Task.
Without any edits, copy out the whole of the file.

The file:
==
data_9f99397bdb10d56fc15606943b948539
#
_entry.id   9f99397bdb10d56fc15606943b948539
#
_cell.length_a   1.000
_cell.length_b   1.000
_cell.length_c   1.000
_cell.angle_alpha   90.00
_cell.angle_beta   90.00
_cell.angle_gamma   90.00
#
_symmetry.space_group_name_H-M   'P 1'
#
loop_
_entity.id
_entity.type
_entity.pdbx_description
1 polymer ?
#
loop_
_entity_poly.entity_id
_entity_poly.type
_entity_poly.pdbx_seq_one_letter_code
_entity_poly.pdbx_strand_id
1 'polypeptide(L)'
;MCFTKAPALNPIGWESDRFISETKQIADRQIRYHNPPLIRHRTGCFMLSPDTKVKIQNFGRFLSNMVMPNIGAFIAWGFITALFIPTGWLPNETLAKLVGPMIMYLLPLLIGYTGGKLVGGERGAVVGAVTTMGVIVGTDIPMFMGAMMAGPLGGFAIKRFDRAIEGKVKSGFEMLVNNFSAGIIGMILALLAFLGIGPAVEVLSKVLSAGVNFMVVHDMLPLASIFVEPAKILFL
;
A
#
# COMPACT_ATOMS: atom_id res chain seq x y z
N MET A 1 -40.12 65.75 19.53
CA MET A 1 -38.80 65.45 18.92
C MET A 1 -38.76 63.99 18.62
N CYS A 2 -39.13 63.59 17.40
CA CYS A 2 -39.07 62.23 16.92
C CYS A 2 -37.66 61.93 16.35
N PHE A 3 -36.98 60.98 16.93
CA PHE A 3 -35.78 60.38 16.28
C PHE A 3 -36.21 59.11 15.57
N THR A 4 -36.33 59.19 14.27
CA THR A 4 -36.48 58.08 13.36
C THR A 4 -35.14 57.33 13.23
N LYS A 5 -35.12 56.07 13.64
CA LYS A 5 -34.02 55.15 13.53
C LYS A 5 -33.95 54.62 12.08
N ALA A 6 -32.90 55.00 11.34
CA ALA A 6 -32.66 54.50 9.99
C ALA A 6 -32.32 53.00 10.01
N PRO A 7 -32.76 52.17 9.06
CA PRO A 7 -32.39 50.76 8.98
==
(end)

data_9f99397bdb10d56fc15606943b948539
#
_entry.id   9f99397bdb10d56fc15606943b948539
#
_cell.length_a   1.000
_cell.length_b   1.000
_cell.length_c   1.000
_cell.angle_alpha   90.00
_cell.angle_beta   90.00
_cell.angle_gamma   90.00
#
_symmetry.space_group_name_H-M   'P 1'
#
loop_
_entity.id
_entity.type
_entity.pdbx_description
1 polymer ?
#
loop_
_entity_poly.entity_id
_entity_poly.type
_entity_poly.pdbx_seq_one_letter_code
_entity_poly.pdbx_strand_id
1 'polypeptide(L)'
;MCFTKAPALNPIGWESDRFISETKQIADRQIRYHNPPLIRHRTGCFMLSPDTKVKIQNFGRFLSNMVMPNIGAFIAWGFITALFIPTGWLPNETLAKLVGPMIMYLLPLLIGYTGGKLVGGERGAVVGAVTTMGVIVGTDIPMFMGAMMAGPLGGFAIKRFDRAIEGKVKSGFEMLVNNFSAGIIGMILALLAFLGIGPAVEVLSKVLSAGVNFMVVHDMLPLASIFVEPAKILFL
;
A
#
# COMPACT_ATOMS: atom_id res chain seq x y z
N MET A 1 -40.12 65.75 19.53
CA MET A 1 -38.80 65.45 18.92
C MET A 1 -38.76 63.99 18.62
N CYS A 2 -39.13 63.59 17.40
CA CYS A 2 -39.07 62.23 16.92
C CYS A 2 -37.66 61.93 16.35
N PHE A 3 -36.98 60.98 16.93
CA PHE A 3 -35.78 60.38 16.28
C PHE A 3 -36.21 59.11 15.57
N THR A 4 -36.33 59.19 14.27
CA THR A 4 -36.48 58.08 13.36
C THR A 4 -35.14 57.33 13.23
N LYS A 5 -35.12 56.07 13.64
CA LYS A 5 -34.02 55.15 13.53
C LYS A 5 -33.95 54.62 12.08
N ALA A 6 -32.90 55.00 11.34
CA ALA A 6 -32.66 54.50 9.99
C ALA A 6 -32.32 53.00 10.01
N PRO A 7 -32.76 52.17 9.06
CA PRO A 7 -32.39 50.76 8.98